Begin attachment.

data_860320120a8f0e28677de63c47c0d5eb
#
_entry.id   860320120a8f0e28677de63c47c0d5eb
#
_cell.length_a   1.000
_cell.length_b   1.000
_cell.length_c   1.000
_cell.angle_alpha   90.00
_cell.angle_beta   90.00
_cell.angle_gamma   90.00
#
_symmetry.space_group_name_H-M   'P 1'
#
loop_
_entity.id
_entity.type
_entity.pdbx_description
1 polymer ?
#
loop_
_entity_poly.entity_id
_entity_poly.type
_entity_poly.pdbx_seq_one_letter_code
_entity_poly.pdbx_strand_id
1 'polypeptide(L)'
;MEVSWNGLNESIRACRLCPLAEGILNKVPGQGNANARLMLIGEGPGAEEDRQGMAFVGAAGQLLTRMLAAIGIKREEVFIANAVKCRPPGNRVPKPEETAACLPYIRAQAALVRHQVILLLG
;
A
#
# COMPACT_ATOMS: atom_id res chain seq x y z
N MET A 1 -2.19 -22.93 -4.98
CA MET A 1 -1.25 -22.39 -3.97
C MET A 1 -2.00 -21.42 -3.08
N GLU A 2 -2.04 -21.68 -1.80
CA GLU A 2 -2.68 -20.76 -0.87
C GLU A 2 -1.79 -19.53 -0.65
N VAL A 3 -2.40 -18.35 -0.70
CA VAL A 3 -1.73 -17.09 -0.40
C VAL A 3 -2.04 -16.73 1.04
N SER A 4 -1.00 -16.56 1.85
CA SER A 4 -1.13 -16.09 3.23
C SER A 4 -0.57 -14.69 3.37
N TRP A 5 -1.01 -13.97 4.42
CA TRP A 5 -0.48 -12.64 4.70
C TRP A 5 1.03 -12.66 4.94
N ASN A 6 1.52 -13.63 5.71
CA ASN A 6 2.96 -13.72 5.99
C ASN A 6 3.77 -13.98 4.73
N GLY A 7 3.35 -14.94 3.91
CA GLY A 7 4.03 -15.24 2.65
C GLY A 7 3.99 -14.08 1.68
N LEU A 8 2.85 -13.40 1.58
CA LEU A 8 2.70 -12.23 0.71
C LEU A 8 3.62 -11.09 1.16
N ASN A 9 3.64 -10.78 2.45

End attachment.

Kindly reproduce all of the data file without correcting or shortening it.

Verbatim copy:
data_860320120a8f0e28677de63c47c0d5eb
#
_entry.id   860320120a8f0e28677de63c47c0d5eb
#
_cell.length_a   1.000
_cell.length_b   1.000
_cell.length_c   1.000
_cell.angle_alpha   90.00
_cell.angle_beta   90.00
_cell.angle_gamma   90.00
#
_symmetry.space_group_name_H-M   'P 1'
#
loop_
_entity.id
_entity.type
_entity.pdbx_description
1 polymer ?
#
loop_
_entity_poly.entity_id
_entity_poly.type
_entity_poly.pdbx_seq_one_letter_code
_entity_poly.pdbx_strand_id
1 'polypeptide(L)'
;MEVSWNGLNESIRACRLCPLAEGILNKVPGQGNANARLMLIGEGPGAEEDRQGMAFVGAAGQLLTRMLAAIGIKREEVFIANAVKCRPPGNRVPKPEETAACLPYIRAQAALVRHQVILLLG
;
A
#
# COMPACT_ATOMS: atom_id res chain seq x y z
N MET A 1 -2.19 -22.93 -4.98
CA MET A 1 -1.25 -22.39 -3.97
C MET A 1 -2.00 -21.42 -3.08
N GLU A 2 -2.04 -21.68 -1.80
CA GLU A 2 -2.68 -20.76 -0.87
C GLU A 2 -1.79 -19.53 -0.65
N VAL A 3 -2.40 -18.35 -0.70
CA VAL A 3 -1.73 -17.09 -0.40
C VAL A 3 -2.04 -16.73 1.04
N SER A 4 -1.00 -16.56 1.85
CA SER A 4 -1.13 -16.09 3.23
C SER A 4 -0.57 -14.69 3.37
N TRP A 5 -1.01 -13.97 4.42
CA TRP A 5 -0.48 -12.64 4.70
C TRP A 5 1.03 -12.66 4.94
N ASN A 6 1.52 -13.63 5.71
CA ASN A 6 2.96 -13.72 5.99
C ASN A 6 3.77 -13.98 4.73
N GLY A 7 3.35 -14.94 3.91
CA GLY A 7 4.03 -15.24 2.65
C GLY A 7 3.99 -14.08 1.68
N LEU A 8 2.85 -13.40 1.58
CA LEU A 8 2.70 -12.23 0.71
C LEU A 8 3.62 -11.09 1.16
N ASN A 9 3.64 -10.78 2.45